Here’s an exercise I learned from a 9-year-old girl little girl, my youngest daughter who today is 28 and expecting her first child. She revealed the exercise during one family meeting 19 years ago when it was her turn to facilitate. In our family meetings, everyone rotated through the facilitator role which created intense excitement for each of our three kids when it was their week to lead the group.
On the night of Shauna’s turn to facilitate, she reminded me to turn the answering machine on so that no calls would interrupt our meeting. If we had today’s technology back then, I can guarantee that she would have collected everyone’s cell phones and placed them in another room so that no distractions took anyone away from this sacred, weekly event.
After an opening poem was read or prayer was said, Shauna immediately passed out a few supplies to each person; a business-sized envelope, a small stack of slips of paper, and a bunch of crayons and markers. Along with those supplies, placed in front of her was a ball of yarn and a metal single hole puncher. She waited until she had everyone’s attention and then began by providing instructions.
We were instructed to decorate our envelope in any way that we wanted, as long as we included our name. She came around to each of us and punched two holes in the flap of the envelope and then cut a foot-long piece of yarn from the ball she had. Back at her seat at the head of the table, she instructed us to tie each end of the piece of yarn to one of the two holes in the envelope flap, creating somewhat of a handle.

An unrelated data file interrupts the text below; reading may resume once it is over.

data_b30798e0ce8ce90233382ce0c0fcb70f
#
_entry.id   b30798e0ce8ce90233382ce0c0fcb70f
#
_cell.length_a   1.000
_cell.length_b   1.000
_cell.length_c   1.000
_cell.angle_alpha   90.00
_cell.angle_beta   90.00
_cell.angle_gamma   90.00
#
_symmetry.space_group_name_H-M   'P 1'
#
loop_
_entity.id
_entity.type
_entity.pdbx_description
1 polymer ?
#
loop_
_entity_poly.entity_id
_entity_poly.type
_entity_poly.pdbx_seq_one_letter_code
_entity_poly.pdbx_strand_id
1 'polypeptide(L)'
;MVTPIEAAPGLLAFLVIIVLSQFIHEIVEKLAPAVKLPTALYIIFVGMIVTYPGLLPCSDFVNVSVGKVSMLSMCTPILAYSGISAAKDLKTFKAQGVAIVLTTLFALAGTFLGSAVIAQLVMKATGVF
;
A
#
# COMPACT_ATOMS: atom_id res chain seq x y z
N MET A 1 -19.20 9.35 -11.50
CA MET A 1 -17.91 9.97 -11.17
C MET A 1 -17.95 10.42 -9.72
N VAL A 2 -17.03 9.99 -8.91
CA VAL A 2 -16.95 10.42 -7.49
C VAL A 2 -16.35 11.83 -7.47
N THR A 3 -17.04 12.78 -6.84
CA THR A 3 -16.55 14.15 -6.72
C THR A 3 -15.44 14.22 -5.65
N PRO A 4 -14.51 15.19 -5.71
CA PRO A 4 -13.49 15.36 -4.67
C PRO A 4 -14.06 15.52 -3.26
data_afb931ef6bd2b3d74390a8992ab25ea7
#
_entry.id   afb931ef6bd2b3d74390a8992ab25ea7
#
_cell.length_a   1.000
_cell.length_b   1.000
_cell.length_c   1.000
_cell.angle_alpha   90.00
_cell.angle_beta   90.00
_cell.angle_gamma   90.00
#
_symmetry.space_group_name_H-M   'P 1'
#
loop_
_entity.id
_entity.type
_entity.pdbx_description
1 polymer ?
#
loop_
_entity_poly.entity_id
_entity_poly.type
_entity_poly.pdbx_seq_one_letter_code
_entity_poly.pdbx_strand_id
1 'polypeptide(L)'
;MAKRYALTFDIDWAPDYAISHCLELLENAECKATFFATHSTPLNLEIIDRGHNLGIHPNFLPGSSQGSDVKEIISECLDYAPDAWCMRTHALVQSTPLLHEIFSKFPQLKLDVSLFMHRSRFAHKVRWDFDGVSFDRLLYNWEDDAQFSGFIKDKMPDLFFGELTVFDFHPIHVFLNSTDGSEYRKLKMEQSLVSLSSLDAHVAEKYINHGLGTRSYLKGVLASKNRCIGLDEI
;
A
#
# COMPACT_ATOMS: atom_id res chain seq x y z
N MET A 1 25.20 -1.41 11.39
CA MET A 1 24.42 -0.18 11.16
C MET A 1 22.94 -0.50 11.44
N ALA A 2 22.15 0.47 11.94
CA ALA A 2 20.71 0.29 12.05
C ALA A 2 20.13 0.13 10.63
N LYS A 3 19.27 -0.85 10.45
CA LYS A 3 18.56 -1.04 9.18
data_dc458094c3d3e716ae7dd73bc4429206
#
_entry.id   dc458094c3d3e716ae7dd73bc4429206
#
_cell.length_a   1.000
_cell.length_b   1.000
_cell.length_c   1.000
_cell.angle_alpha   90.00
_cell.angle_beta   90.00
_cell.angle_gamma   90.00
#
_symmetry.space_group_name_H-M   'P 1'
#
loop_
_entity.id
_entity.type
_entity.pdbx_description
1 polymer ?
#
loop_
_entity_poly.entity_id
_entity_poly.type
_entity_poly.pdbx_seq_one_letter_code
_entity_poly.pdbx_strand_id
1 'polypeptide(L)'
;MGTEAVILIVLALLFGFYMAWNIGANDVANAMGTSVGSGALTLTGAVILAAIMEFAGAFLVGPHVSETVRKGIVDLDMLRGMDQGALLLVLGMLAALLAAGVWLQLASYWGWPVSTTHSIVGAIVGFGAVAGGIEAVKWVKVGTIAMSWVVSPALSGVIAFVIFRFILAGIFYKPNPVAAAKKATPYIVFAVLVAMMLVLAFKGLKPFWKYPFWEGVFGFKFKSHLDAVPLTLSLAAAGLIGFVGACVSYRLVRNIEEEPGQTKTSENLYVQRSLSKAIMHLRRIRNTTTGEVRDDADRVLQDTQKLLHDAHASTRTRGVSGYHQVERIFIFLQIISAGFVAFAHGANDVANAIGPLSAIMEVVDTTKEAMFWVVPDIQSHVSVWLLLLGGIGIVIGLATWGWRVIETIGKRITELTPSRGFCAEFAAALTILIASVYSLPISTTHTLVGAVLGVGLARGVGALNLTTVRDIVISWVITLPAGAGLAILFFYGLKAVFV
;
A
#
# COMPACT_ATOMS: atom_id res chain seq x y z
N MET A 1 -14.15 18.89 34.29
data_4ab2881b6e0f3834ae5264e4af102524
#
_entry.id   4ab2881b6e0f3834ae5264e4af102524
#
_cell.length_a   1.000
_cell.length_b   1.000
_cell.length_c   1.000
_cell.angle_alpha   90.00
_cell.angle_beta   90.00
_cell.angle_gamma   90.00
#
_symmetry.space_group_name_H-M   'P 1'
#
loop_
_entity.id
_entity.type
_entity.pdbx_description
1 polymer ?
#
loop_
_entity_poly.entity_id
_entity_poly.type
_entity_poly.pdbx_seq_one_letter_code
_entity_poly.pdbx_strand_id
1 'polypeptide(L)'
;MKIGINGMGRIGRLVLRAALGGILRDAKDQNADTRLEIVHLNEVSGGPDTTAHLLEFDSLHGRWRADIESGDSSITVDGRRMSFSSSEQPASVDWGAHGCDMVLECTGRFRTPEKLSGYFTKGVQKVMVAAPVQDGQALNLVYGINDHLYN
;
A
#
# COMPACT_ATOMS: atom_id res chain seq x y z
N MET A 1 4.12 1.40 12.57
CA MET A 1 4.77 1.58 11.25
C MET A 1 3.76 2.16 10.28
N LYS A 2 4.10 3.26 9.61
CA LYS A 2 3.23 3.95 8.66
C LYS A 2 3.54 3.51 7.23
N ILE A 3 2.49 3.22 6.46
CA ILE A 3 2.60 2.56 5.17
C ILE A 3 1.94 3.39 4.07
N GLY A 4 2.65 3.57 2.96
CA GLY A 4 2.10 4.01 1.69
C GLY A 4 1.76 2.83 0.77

Once everyone had a personally decorated envelope with a loop of colored yarn attached, she instructed us to use the slips of paper to write love notes to each person in the family and to place them into appropriate family member’s envelope. Near the end of the family meeting, she led us down the hall to hang our envelopes on our bedroom doorknobs, ready to accept more handwritten notes.
Later that night, I was amazed when all three kids willingly went to their rooms when bedtime arrived. Later when I checked in on them, each of them was hidden under their blankets, busily writing by flashlight. And when my wife and I turned in for the night, we found our yarn-hung envelopes overflowing with notes written by the three children.
We too ended up staying awake later than usual that night, reading the cutest love notes written in their child-like handwriting, relating all of the things they loved about us or things they were happy about. It brings tears to my eyes now as I remember all the things my kids related to me in those precious little notes.
Somewhere in a box in my basement is a large manila envelope, holding some of those handwritten love notes that will be keepsakes for as long as I live. They contain the loving words of my precious children who today are trying to find their way in this world as adults. I pull those treasured notes out now and then to recall the words they wrote when they learned to express their love for their mother and I, and each other.